The Bytecode Alliance, formed by Fastly, Intel, Mozilla, and Red Hat to move WebAssembly beyond the browser, has created a non-profit organization with the help of Microsoft to further their cause.
The gang has also added six more member organizations to advance its mission to make software more modular, secure, and fast.
In addition to Microsoft, the new members are: Arm, DFINITY Foundation, Embark Studios, Google, Shopify, and University of California San Diego.
In a statement, Bobby Holley, distinguished engineer at Mozilla and a Bytecode Alliance board member, described software development today as a set of vexing trade-offs.
"If you want to build something big, it’s not realistic to build each component from scratch," Holley said. "But relying on a complex supply chain of components from other parties allows a defect anywhere in that chain to compromise the security and stability of the entire program.
"Tools like containers can provide some degree of isolation, but they add substantial overhead and are impractical to use at per-supplier granularity. And all of these dynamics entrench the advantages of big companies with the resources to carefully manage and audit their supply chains."
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WebAssembly is a low-level byte code generated by higher level languages like C/C++ or better yet, because of its memory safety, Rust. It's an assembly-like programming language or structured stack machine, as opposed to a general stack machine like the JVM.
As a compilation target for higher level code, WebAssembly or wasm libraries are often added to web-based applications to handle computationally intensive operations.
Feross Aboukhadijeh, an open-source developer and co-creator of Wormhole, told The Register in an email that WebAssembly has two main benefits.
"WebAssembly allows developers to take existing C and C++ codebases and run them on the web, with little to no modifications," said Aboukhadijeh. "This is great for reusing old code like
Code for the future
The Bytecode Alliance sees WebAssembly, and various related code infrastructure projects like WebAssembly System Interface (WASI), WebAssembly Micro Runtime (WAMR), and Lucet, as a way to deal with difficult-to-secure package registries like npm, PyPI, and crates.io that form the foundation of modern software development.
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Package registries are essentially databases of previously written code that developers can import into their own projects so they don't have to solve problems already solved by existing programs. This saves an enormous amount of time but can lead to security problems if the imported modules have inadvertent or deliberate flaws.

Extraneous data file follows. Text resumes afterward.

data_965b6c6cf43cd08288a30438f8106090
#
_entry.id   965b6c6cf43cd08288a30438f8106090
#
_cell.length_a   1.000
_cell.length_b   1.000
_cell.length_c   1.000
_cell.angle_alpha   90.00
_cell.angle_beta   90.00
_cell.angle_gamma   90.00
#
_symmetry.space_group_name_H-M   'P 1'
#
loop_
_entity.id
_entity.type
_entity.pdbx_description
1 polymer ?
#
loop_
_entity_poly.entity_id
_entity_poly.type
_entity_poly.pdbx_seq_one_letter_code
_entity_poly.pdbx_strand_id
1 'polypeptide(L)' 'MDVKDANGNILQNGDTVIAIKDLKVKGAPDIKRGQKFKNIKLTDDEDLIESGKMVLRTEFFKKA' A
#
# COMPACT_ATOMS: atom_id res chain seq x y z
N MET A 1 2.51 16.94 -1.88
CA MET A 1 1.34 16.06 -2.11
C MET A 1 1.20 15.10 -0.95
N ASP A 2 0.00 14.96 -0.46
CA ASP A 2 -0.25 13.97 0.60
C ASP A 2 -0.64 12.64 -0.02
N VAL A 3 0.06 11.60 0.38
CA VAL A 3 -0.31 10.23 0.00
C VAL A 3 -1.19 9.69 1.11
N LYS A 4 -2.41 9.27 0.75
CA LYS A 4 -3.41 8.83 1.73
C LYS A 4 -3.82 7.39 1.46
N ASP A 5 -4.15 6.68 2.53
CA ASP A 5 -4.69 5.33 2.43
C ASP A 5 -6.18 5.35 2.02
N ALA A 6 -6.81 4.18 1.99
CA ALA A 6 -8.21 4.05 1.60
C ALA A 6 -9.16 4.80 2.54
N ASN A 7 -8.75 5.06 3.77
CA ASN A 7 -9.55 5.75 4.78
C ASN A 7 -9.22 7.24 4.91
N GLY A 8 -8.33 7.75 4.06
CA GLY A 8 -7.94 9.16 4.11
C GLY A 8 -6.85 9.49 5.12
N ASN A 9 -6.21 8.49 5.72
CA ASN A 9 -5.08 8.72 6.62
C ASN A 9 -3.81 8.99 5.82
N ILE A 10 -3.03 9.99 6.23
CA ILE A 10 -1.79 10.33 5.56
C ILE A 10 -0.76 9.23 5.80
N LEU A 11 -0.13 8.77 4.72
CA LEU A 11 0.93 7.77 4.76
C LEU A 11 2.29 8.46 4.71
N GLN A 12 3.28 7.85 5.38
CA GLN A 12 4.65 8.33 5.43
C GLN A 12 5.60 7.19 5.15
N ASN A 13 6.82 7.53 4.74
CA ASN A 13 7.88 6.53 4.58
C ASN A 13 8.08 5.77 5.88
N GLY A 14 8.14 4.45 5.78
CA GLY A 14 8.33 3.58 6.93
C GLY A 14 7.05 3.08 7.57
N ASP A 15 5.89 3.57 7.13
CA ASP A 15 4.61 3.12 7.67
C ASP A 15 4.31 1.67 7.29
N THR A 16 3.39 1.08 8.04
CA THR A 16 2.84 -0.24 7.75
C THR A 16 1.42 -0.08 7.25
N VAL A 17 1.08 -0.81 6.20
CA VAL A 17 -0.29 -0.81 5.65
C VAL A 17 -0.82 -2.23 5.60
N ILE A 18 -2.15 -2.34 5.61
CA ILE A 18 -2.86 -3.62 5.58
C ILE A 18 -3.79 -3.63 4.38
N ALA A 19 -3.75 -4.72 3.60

As Lin Clark, Fastly senior principal software engineer, wrote in 2019 while at Mozilla, 80 per cent of code bases come from these package registries. So there's much to be gained by limiting the potential harm from any buggy or malicious libraries in an application.
WebAssembly aims to do so through nanoprocesses, which create memory-efficient isolated sandboxes for each wasm module or library. It has the potential to replace microservices with quarantined, wasm-based nanoprocesses. And that's more or less the mission of the Bytecode Alliance.
With its incorporation as a 501(C)(6) organization and its membership expansion, the Bytecode Alliance is looking to extend its vision of more modular, secure, performant applications to a broader set of environments, like the cloud and the network edge.
"WebAssembly and the emerging WebAssembly System Interface (WASI) specification enable cloud-native solutions to become more secure by default and help solve computing challenges across a variety of environments, including the 'tiny edge' of systems-on-a-chip (SoCs) and microcontroller units (MCUs)," said Ralph Squillace, principal program manager, Azure Core Upstream, at Microsoft and Bytecode Alliance board member in a statement.
Holley said the technical community has a chance to change the way software is built in a way that will empower small teams to develop big projects that manage to be both secure and speedy.
"Achieving the elusive trifecta — easy composition, defect isolation, and high performance — requires both the right technology and a coordinated effort across the ecosystem to deploy it in the right way," he said.
Maybe wasm is that technology. ®